Last modified on 24 May 2014, at 20:16

harmony

EnglishEdit

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EtymologyEdit

First attested in 1602. From Middle English armonye, from Old French harmonie/armonie, from Latin harmonia, from Ancient Greek ἁρμονία (harmonía, joint, union, agreement, concord of sounds).

PronunciationEdit

NounEdit

harmony (plural harmonies)

  1. Agreement or accord.
    • America's social harmony has depended at least to some degree on economic growth. It is easier to get along when everyone, more or less, is getting ahead.Evan Thomas, Why It’s Time to Worry, Newsweek 2010-12-04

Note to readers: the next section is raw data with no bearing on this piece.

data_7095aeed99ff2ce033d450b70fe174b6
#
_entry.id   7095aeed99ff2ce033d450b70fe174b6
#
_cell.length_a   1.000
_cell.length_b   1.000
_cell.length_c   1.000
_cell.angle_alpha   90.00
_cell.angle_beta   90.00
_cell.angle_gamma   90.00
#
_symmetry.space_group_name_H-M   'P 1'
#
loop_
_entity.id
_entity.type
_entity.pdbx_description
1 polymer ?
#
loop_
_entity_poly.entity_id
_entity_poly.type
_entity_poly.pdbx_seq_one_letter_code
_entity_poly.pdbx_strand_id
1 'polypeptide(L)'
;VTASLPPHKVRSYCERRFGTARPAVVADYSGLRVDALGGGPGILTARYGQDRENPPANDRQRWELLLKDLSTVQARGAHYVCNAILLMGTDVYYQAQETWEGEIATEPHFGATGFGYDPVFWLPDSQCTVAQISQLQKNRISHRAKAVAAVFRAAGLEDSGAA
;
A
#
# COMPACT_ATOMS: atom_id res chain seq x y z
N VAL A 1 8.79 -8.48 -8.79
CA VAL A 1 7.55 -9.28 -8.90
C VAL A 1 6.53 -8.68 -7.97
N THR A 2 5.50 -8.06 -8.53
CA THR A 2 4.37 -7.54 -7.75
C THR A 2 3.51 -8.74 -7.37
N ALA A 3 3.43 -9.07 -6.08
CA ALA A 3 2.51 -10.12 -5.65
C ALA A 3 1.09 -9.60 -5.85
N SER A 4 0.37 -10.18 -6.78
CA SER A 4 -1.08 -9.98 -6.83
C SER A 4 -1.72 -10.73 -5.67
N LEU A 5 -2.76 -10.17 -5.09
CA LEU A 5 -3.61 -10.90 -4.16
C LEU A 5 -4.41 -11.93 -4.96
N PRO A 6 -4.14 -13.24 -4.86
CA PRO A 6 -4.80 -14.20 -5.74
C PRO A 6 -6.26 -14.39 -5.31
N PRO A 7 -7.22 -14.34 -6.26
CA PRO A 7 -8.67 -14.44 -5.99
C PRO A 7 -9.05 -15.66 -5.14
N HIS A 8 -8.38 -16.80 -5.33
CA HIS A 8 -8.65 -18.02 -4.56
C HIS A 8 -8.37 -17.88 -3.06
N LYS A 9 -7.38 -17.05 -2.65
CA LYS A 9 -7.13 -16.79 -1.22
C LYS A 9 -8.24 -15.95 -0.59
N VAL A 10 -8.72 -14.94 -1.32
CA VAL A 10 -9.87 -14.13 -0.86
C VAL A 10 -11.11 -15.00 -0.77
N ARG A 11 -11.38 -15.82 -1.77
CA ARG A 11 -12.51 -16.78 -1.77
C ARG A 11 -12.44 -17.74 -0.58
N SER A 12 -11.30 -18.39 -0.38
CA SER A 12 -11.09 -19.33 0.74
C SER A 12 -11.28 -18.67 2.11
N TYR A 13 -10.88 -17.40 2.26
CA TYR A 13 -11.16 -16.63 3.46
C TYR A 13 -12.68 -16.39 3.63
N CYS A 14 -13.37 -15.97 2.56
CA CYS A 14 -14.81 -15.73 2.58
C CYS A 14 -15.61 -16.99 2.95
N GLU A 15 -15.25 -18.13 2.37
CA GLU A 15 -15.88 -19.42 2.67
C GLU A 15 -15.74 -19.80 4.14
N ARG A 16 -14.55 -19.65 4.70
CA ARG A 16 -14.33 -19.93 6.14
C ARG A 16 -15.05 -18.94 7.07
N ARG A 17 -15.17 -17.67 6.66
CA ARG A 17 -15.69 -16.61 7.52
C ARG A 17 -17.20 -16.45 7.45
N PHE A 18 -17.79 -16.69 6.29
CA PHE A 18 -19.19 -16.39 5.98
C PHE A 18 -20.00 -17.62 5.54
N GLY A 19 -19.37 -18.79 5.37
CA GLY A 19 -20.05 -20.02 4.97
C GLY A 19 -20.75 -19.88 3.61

2. A pleasing combination of elements, or arrangement of sounds.
  3. (music) The academic study of chords.
  4. (music) Two or more notes played simultaneously to produce a chord.
  5. (music) The relationship between two distinct musical pitches (musical pitches being frequencies of vibration which produce audible sound) played simultaneously.
  6. A literary work which brings together or arranges systematically parallel passages of historians respecting the same events, and shows their agreement or consistency.
    a harmony of the Gospels

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